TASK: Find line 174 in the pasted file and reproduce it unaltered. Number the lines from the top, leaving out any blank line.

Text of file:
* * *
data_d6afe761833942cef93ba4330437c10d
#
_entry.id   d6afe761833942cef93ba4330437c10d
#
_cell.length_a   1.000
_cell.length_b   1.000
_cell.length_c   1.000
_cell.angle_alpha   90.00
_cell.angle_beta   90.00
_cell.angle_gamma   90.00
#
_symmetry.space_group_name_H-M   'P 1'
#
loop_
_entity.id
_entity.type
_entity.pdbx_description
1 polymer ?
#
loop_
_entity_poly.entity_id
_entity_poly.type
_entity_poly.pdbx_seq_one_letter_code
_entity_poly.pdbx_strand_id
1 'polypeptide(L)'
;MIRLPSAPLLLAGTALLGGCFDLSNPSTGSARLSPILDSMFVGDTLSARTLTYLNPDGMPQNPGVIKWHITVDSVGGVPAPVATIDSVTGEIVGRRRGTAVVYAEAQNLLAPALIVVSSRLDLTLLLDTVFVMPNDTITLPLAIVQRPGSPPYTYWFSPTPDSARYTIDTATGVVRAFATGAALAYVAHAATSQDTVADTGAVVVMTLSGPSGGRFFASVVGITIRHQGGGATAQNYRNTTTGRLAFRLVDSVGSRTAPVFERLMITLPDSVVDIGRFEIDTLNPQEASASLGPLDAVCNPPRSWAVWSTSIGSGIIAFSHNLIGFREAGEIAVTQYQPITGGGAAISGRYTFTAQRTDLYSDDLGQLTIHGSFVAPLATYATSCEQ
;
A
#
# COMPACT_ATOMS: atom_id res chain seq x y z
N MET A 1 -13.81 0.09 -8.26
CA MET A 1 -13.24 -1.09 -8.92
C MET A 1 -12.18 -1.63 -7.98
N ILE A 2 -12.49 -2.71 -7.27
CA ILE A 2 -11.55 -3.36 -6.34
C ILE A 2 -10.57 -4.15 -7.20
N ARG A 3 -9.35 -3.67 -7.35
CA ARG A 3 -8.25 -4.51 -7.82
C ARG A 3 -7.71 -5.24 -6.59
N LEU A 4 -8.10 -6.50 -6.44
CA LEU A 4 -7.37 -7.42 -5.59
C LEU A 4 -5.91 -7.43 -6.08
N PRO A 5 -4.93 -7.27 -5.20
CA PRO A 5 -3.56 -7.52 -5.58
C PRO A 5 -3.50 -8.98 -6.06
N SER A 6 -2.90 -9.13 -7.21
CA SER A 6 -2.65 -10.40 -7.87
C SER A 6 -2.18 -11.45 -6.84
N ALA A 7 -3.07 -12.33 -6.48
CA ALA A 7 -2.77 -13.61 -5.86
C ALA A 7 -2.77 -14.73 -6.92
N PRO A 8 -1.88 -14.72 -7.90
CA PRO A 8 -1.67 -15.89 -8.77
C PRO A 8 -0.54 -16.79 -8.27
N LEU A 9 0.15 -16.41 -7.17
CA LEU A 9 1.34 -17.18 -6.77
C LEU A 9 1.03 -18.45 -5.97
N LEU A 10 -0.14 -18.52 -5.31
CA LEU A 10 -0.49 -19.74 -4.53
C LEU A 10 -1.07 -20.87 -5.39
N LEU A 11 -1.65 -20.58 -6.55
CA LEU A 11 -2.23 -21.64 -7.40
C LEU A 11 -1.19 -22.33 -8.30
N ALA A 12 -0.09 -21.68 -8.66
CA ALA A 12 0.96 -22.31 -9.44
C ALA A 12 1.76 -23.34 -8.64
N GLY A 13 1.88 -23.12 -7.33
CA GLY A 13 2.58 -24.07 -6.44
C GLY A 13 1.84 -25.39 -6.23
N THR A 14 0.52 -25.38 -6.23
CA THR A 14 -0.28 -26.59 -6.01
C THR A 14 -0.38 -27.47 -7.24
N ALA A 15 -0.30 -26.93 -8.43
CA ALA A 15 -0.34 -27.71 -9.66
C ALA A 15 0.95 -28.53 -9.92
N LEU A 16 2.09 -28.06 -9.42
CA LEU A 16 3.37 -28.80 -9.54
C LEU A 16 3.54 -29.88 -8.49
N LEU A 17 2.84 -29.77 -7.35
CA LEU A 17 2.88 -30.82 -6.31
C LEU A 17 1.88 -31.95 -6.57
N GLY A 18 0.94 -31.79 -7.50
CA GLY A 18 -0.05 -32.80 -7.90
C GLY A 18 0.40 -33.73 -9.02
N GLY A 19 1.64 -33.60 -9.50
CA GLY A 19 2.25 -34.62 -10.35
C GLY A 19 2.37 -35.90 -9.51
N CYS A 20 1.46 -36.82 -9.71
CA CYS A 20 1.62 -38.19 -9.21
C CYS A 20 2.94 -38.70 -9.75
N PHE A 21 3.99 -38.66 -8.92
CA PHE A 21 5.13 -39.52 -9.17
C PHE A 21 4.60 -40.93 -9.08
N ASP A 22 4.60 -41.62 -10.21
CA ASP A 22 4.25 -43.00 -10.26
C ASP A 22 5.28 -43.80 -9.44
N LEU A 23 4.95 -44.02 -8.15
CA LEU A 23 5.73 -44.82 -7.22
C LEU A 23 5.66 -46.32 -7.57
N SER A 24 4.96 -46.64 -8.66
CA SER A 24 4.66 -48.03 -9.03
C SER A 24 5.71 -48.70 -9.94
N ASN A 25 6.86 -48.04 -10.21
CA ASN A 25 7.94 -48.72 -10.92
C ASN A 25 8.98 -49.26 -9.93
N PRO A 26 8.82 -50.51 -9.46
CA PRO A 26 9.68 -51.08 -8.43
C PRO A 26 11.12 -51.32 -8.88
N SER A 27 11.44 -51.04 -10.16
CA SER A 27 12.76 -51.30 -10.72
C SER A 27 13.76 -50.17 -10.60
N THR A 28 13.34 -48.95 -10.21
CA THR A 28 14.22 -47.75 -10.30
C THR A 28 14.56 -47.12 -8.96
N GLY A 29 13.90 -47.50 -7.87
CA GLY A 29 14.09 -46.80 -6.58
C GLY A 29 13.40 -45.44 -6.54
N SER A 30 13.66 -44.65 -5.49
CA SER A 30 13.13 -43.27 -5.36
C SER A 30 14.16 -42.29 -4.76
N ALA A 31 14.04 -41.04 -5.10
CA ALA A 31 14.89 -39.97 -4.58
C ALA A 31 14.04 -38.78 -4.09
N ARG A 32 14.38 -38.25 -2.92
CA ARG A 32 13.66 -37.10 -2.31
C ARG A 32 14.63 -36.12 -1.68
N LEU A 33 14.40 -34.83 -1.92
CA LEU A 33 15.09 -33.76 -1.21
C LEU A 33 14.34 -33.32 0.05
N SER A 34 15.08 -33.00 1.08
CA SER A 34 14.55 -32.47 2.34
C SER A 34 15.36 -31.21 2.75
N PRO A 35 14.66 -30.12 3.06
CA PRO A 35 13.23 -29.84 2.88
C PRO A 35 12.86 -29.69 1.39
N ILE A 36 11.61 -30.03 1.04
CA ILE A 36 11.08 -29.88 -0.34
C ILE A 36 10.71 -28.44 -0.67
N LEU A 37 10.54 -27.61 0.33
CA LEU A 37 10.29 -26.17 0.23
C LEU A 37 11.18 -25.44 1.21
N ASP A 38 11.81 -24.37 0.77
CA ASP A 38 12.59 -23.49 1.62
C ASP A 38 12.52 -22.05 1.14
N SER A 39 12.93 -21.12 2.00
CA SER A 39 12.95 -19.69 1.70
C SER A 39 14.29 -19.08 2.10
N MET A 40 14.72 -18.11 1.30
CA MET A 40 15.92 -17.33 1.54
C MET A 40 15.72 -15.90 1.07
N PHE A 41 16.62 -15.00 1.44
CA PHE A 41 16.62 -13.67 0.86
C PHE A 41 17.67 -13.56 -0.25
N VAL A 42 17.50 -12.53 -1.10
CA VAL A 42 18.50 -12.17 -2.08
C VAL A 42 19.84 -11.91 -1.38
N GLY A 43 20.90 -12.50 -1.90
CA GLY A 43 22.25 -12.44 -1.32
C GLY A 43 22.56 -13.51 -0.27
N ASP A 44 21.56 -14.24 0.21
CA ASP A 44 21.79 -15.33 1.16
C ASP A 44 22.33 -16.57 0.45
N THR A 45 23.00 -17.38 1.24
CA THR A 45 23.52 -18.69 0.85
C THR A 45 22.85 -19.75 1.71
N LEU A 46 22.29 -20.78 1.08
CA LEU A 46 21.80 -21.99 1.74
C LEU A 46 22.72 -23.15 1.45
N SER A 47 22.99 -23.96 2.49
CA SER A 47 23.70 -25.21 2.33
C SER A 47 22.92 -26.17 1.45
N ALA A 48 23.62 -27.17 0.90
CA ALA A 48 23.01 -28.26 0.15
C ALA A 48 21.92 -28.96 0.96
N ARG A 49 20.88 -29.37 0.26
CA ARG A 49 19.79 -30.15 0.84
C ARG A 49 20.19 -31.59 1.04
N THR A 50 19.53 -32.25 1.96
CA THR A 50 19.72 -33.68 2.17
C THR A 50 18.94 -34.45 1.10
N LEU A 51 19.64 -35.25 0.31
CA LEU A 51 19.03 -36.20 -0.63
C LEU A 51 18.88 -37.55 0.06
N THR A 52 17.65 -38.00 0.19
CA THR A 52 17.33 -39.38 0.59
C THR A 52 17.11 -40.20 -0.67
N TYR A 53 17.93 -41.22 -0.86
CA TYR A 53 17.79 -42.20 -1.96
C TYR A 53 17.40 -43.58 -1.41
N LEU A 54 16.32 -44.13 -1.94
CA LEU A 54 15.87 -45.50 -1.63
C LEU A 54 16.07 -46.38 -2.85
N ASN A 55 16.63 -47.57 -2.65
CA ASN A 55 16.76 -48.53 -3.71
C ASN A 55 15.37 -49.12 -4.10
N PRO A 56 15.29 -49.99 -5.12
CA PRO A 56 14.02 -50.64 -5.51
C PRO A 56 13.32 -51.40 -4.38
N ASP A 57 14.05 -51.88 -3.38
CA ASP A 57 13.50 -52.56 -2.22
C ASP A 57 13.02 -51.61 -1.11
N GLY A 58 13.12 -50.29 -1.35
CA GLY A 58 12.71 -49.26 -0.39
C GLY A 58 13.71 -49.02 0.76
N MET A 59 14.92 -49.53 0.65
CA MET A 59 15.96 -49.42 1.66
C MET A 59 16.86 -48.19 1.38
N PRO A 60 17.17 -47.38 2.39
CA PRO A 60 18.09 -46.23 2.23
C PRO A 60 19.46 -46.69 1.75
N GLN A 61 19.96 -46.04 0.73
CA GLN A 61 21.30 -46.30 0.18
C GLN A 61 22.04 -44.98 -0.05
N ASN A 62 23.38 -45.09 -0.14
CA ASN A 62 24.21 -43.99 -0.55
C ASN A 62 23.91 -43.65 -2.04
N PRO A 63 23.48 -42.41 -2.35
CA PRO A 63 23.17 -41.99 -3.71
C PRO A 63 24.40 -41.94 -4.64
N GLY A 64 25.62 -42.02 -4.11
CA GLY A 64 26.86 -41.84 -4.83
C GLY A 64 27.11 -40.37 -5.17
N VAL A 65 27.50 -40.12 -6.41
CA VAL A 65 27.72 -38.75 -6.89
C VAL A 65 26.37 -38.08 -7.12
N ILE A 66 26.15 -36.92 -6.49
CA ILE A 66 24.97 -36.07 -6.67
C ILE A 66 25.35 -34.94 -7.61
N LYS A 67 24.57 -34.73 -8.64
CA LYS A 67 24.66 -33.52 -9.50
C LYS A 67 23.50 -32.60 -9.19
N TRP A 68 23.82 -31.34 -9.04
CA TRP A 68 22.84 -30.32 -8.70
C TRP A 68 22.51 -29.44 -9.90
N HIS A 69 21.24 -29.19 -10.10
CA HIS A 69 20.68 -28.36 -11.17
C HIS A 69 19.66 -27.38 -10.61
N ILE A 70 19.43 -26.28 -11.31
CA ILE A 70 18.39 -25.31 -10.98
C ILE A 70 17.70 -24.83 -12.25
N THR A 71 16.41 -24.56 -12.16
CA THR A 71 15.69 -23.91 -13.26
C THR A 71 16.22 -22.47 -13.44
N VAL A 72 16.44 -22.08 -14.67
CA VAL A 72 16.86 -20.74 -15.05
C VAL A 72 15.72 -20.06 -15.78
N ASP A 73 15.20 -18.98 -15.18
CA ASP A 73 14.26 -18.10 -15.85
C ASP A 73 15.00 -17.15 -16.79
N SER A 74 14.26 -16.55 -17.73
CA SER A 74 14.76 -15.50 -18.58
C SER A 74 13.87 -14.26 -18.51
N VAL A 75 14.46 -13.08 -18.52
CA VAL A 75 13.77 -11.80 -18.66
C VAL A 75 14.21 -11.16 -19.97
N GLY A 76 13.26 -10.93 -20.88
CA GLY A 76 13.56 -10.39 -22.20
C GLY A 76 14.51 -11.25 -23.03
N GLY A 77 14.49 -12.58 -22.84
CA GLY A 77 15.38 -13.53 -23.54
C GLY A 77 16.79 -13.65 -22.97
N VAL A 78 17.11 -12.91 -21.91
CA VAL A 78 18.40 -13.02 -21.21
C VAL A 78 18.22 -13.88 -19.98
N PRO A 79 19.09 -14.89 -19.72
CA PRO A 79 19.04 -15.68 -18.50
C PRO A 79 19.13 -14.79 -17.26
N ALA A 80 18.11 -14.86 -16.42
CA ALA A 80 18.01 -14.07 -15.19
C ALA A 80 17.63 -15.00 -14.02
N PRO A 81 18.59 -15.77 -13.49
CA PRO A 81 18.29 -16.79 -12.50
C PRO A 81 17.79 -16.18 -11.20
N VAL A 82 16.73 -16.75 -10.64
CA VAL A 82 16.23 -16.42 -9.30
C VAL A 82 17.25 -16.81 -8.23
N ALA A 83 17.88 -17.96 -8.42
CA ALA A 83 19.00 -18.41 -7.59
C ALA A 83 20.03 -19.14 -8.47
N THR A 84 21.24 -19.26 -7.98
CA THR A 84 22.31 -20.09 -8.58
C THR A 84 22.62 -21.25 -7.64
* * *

C ALA A 48 21.92 -28.96 0.96